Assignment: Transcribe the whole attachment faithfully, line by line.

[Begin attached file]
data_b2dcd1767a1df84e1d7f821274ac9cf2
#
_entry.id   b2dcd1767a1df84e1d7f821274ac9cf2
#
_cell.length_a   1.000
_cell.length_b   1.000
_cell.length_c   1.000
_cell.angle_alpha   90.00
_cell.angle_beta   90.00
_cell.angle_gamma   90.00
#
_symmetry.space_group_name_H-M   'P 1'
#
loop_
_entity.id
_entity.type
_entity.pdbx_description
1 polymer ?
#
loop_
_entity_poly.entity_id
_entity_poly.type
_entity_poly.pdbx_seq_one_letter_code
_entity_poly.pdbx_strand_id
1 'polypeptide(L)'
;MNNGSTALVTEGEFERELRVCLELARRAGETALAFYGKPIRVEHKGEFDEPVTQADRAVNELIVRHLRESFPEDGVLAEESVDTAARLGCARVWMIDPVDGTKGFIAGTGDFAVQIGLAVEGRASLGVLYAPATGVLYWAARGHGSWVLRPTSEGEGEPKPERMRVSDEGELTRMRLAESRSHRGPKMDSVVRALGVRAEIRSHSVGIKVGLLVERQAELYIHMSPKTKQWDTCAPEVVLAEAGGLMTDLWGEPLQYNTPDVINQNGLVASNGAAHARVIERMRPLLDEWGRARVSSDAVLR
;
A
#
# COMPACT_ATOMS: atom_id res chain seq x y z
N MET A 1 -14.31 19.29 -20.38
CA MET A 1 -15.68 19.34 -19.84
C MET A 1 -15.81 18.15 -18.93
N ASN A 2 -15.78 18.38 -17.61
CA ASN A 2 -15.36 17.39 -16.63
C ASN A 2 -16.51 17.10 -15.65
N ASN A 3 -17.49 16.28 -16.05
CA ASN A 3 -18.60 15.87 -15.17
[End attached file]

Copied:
data_b2dcd1767a1df84e1d7f821274ac9cf2
#
_entry.id   b2dcd1767a1df84e1d7f821274ac9cf2
#
_cell.length_a   1.000
_cell.length_b   1.000
_cell.length_c   1.000
_cell.angle_alpha   90.00
_cell.angle_beta   90.00
_cell.angle_gamma   90.00
#
_symmetry.space_group_name_H-M   'P 1'
#
loop_
_entity.id
_entity.type
_entity.pdbx_description
1 polymer ?
#
loop_
_entity_poly.entity_id
_entity_poly.type
_entity_poly.pdbx_seq_one_letter_code
_entity_poly.pdbx_strand_id
1 'polypeptide(L)'
;MNNGSTALVTEGEFERELRVCLELARRAGETALAFYGKPIRVEHKGEFDEPVTQADRAVNELIVRHLRESFPEDGVLAEESVDTAARLGCARVWMIDPVDGTKGFIAGTGDFAVQIGLAVEGRASLGVLYAPATGVLYWAARGHGSWVLRPTSEGEGEPKPERMRVSDEGELTRMRLAESRSHRGPKMDSVVRALGVRAEIRSHSVGIKVGLLVERQAELYIHMSPKTKQWDTCAPEVVLAEAGGLMTDLWGEPLQYNTPDVINQNGLVASNGAAHARVIERMRPLLDEWGRARVSSDAVLR
;
A
#
# COMPACT_ATOMS: atom_id res chain seq x y z
N MET A 1 -14.31 19.29 -20.38
CA MET A 1 -15.68 19.34 -19.84
C MET A 1 -15.81 18.15 -18.93
N ASN A 2 -15.78 18.38 -17.61
CA ASN A 2 -15.36 17.39 -16.63
C ASN A 2 -16.51 17.10 -15.65
N ASN A 3 -17.49 16.28 -16.05
CA ASN A 3 -18.60 15.87 -15.17